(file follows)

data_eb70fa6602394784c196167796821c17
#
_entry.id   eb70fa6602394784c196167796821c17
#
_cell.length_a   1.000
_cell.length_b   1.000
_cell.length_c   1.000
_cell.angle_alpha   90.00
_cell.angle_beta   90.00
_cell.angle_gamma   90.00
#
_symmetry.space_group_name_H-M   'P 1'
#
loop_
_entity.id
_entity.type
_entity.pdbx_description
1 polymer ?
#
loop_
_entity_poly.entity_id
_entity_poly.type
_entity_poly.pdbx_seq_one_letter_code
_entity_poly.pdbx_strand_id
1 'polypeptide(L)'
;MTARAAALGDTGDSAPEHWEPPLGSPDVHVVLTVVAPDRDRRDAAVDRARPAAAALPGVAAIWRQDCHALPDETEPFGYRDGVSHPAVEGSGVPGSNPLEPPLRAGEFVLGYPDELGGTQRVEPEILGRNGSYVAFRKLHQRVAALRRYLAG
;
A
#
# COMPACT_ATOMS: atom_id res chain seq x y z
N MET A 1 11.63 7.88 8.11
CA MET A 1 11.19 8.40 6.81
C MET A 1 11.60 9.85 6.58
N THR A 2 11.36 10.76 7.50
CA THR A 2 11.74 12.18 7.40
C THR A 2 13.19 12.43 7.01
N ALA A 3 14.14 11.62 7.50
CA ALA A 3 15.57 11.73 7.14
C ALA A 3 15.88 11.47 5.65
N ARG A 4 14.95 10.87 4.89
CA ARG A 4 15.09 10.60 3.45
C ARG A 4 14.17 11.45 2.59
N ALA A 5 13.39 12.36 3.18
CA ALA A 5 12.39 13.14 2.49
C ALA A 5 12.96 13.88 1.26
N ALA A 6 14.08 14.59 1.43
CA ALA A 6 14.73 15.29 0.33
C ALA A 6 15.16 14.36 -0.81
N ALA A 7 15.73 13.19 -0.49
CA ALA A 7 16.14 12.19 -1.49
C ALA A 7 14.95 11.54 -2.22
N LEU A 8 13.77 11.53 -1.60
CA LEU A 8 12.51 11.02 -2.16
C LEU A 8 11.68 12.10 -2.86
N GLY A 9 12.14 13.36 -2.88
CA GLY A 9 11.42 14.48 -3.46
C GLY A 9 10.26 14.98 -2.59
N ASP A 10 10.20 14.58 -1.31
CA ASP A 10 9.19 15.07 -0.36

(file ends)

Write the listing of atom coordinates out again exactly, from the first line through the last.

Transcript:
data_eb70fa6602394784c196167796821c17
#
_entry.id   eb70fa6602394784c196167796821c17
#
_cell.length_a   1.000
_cell.length_b   1.000
_cell.length_c   1.000
_cell.angle_alpha   90.00
_cell.angle_beta   90.00
_cell.angle_gamma   90.00
#
_symmetry.space_group_name_H-M   'P 1'
#
loop_
_entity.id
_entity.type
_entity.pdbx_description
1 polymer ?
#
loop_
_entity_poly.entity_id
_entity_poly.type
_entity_poly.pdbx_seq_one_letter_code
_entity_poly.pdbx_strand_id
1 'polypeptide(L)'
;MTARAAALGDTGDSAPEHWEPPLGSPDVHVVLTVVAPDRDRRDAAVDRARPAAAALPGVAAIWRQDCHALPDETEPFGYRDGVSHPAVEGSGVPGSNPLEPPLRAGEFVLGYPDELGGTQRVEPEILGRNGSYVAFRKLHQRVAALRRYLAG
;
A
#
# COMPACT_ATOMS: atom_id res chain seq x y z
N MET A 1 11.63 7.88 8.11
CA MET A 1 11.19 8.40 6.81
C MET A 1 11.60 9.85 6.58
N THR A 2 11.36 10.76 7.50
CA THR A 2 11.74 12.18 7.40
C THR A 2 13.19 12.43 7.01
N ALA A 3 14.14 11.62 7.50
CA ALA A 3 15.57 11.73 7.14
C ALA A 3 15.88 11.47 5.65
N ARG A 4 14.95 10.87 4.89
CA ARG A 4 15.09 10.60 3.45
C ARG A 4 14.17 11.45 2.59
N ALA A 5 13.39 12.36 3.18
CA ALA A 5 12.39 13.14 2.49
C ALA A 5 12.96 13.88 1.26
N ALA A 6 14.08 14.59 1.43
CA ALA A 6 14.73 15.29 0.33
C ALA A 6 15.16 14.36 -0.81
N ALA A 7 15.73 13.19 -0.49
CA ALA A 7 16.14 12.19 -1.49
C ALA A 7 14.95 11.54 -2.22
N LEU A 8 13.77 11.53 -1.60
CA LEU A 8 12.51 11.02 -2.16
C LEU A 8 11.68 12.10 -2.86
N GLY A 9 12.14 13.36 -2.88
CA GLY A 9 11.42 14.48 -3.46
C GLY A 9 10.26 14.98 -2.59
N ASP A 10 10.20 14.58 -1.31
CA ASP A 10 9.19 15.07 -0.36